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Ooaj Travel Guide, tourism, hotel reservation, residence, plane, cheap pension for you holidays in volos
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Volos, unlike other towns in Thessalian plain, enjoys a mild merranean climate with can-be-hot-but-bearable summers (though a little bit humid) and mild winters. Spring and Autumn are the best to visit the city itself, Winter is the time to be on the Pelion mountain villages, and Summer definitely dedicated to the numerous beaches of the region on Pagasetic gulf and the Aegean Sea.
Being priviledged to be situated on the foothills of Pelion, the mythical mountain of the centaurs, and bounded by Goritsa Hill to the Southeast, Volos sports a nice weather all year long, with the sea and mountain breezes dominant in all city areas.
Volos was one of the 4 cities in Greece, other than Athens, where Olympic venues where constructed for the olympic football tournament. Apart from the flashy 22,000 seats "Panthessaliko Stadium" that was built in the district of Nea Ionia, there have been constructed some new roads (like a ring road to the city, making access to Pelion easier for travellers coming from E75 Athens or Thessaloniki) plus a facelift of the waterfront and the city inner districts.
Volos airport (VOL) is situated in Nea Anchialos, about 30 km SW from the city, and currently operates only weekly charter flights during the summer, directly from Amsterdam and the UK. There are expansion projects of the airport underway, as well as a rail connection from Volos city to the airport, so as to be able to start some commercial routes as well. Usually there are buses that meet scheduled charter flights in VOL airport to transfer them to the city or Pelion.
Another way to arrive in Volos from abroad by plane is to land to the nearby island of Skiathos (offering domestic and international flights, charter and commercial ones) and then take the ferry (about 3 hours) or the hydrofoil (about 1 hour) to Volos
By regional coach
Interurban coaches ("KTEL" buses) (KTEL (http://www.ktel.org/)) are by far the most convenient way to travel around Greece, as well as for intra-regional travelling. There is frequent bus service from Athens Liossion Station to Volos about 15 times a day (cost is about ?20), as well as from Thessaloniki bus terminal "Macedonia" to Volos about 10 times a day (about ? 12). Volos is also connected with daily direct routes to Patras, Ioannina, Larissa, Trikala, Karditsa and to many more places in continental Greece via Larissa. Interurban Bus Terminal is opposite to "Volos info center" near the City Hall, the Railway Station and the Port, on a major hub.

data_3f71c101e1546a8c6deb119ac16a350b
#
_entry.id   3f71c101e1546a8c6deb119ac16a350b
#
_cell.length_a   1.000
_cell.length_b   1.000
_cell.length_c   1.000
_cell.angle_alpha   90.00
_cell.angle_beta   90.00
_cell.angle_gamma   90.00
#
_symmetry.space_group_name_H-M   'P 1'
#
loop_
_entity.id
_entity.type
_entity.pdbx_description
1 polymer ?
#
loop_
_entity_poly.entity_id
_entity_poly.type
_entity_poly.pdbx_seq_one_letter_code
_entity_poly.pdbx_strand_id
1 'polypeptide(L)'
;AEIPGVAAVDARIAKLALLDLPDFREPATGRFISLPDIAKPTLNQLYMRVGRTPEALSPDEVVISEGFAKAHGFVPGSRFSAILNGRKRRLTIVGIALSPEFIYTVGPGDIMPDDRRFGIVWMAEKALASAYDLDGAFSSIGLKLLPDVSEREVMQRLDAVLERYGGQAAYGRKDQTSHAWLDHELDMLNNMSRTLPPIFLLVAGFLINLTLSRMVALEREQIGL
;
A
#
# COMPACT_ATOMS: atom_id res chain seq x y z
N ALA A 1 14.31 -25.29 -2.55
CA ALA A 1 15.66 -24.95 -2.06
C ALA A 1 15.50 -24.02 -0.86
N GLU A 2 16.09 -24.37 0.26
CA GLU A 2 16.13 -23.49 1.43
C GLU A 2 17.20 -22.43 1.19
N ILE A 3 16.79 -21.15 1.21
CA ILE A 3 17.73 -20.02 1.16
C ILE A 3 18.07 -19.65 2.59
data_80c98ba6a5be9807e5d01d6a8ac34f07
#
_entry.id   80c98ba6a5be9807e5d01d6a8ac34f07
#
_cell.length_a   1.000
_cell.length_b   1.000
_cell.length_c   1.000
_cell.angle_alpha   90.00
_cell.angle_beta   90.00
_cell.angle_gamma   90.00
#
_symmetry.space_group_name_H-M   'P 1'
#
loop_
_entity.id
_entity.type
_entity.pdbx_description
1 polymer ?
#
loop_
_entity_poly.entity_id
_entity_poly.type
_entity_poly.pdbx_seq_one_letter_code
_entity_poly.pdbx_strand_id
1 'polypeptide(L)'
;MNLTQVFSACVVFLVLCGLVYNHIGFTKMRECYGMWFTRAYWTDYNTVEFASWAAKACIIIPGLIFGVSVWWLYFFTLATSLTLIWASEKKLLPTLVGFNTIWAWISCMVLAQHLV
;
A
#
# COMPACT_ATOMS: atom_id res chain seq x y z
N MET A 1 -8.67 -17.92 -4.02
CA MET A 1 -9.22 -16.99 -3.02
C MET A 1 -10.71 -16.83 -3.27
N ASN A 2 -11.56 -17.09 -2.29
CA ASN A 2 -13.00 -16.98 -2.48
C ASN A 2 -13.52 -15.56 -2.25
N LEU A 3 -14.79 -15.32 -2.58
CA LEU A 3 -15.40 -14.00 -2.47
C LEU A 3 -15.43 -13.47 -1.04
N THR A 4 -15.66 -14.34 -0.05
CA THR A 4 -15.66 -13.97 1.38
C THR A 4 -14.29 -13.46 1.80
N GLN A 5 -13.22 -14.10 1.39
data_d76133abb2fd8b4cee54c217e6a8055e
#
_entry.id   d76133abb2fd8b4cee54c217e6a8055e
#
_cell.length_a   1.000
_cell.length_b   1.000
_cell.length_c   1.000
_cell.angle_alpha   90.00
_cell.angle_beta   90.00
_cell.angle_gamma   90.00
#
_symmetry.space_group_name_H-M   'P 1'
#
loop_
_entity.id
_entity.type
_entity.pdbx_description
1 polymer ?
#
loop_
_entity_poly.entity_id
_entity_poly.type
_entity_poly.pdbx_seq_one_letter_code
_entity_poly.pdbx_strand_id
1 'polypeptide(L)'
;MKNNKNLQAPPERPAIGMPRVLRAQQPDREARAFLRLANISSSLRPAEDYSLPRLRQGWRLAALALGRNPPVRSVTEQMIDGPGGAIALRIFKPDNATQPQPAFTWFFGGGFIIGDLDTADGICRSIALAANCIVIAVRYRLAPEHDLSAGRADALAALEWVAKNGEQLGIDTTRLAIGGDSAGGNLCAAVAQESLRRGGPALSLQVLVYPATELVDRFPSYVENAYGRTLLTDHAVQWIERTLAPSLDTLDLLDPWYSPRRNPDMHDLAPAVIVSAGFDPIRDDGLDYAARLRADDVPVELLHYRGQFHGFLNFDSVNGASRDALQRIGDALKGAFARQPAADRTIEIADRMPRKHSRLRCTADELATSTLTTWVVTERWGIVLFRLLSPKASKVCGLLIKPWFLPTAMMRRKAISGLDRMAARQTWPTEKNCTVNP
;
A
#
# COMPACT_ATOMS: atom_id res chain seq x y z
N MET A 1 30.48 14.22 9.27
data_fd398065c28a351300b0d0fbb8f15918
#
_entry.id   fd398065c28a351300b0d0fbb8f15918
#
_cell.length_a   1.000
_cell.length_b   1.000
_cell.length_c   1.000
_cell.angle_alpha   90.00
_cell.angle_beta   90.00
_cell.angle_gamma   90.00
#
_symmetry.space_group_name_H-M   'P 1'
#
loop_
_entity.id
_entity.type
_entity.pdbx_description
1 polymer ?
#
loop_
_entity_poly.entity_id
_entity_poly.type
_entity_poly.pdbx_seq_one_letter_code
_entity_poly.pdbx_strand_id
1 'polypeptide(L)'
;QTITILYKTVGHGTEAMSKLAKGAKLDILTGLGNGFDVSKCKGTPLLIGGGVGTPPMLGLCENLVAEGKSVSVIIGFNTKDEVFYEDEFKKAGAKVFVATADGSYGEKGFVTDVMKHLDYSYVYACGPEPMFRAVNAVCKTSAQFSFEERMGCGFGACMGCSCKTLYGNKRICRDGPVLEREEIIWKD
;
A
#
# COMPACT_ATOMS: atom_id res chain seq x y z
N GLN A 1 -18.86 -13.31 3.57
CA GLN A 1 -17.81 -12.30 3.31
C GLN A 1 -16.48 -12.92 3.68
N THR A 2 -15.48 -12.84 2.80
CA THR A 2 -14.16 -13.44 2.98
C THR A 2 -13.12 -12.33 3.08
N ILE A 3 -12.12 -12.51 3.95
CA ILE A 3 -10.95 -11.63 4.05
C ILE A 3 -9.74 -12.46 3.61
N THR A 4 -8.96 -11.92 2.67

Trains (OSE (http://www.ose.gr/)) connect Volos to other cities in Greece via Larissa. Travelling with ordinary trains can be cheaper, although a little bit slower, whereas choosing a fancy faster Intercity train will cost the same amount of money, or even more than a KTEL bus.
There is an efficient public transport system with 11 bus lines going around the city (ticket price about 1), detailed info in the regional bus terminal (called "Astiko KTEL"), directly adjacent to the Interurban Bus Terminal ("Yperastiko KTEL").
Taxi in Volos, as everywhere in Greece are comparably cheap. You should not pay more than ? 3 if you hail a cab (silver colour) on the road to take you anywhere in the city. Note that taxi meters have two rates - rate 1 applies from 5am till midnight, and rate 2, the double rate, from midnight to 5am. Taxi fare fraud is not widespread but it still happens, so make sure the rate is correct. If you feel you have been overcharged, ask for a receipt (they are obliged to give one) and take the plate number, then phone the tourist police to report the driver on 171. Expect to pay ? 1 or ? 2 extra if you take a taxi from the bus station, the train station or the port, and a surcharge if you call for a taxi service on demand.
Volos hasn't been lucky to preserve the large number of neoclassical buildings that could be spotted almost everywhere, as a sign of its industrial boom in the early twentieth century. Unfortunately, a devastating series of earthquakes in 1955 destroyed many parts of the old town. Modern city isn't really interesting architecturally, apart from "Achilleion" cinema on the promenade, Volos railway station (officially described as one of the most beautiful in Greece from Hellenic Railways, once a departure point for the nowadays touristic "Pelion train") and the churches of Aghios Nikolaos (cathedral) and Aghios Konstantinos (basilica, on the promenade). The University of Thessaly, has preserved a series of old industrial warehouses and other buildings in various places in the city, to use them as academic faculties today. "Papastratos building" on the promenade, originally a greek tobacco company warehouse is the administration building of the university and could be thought as the trademark of Volos.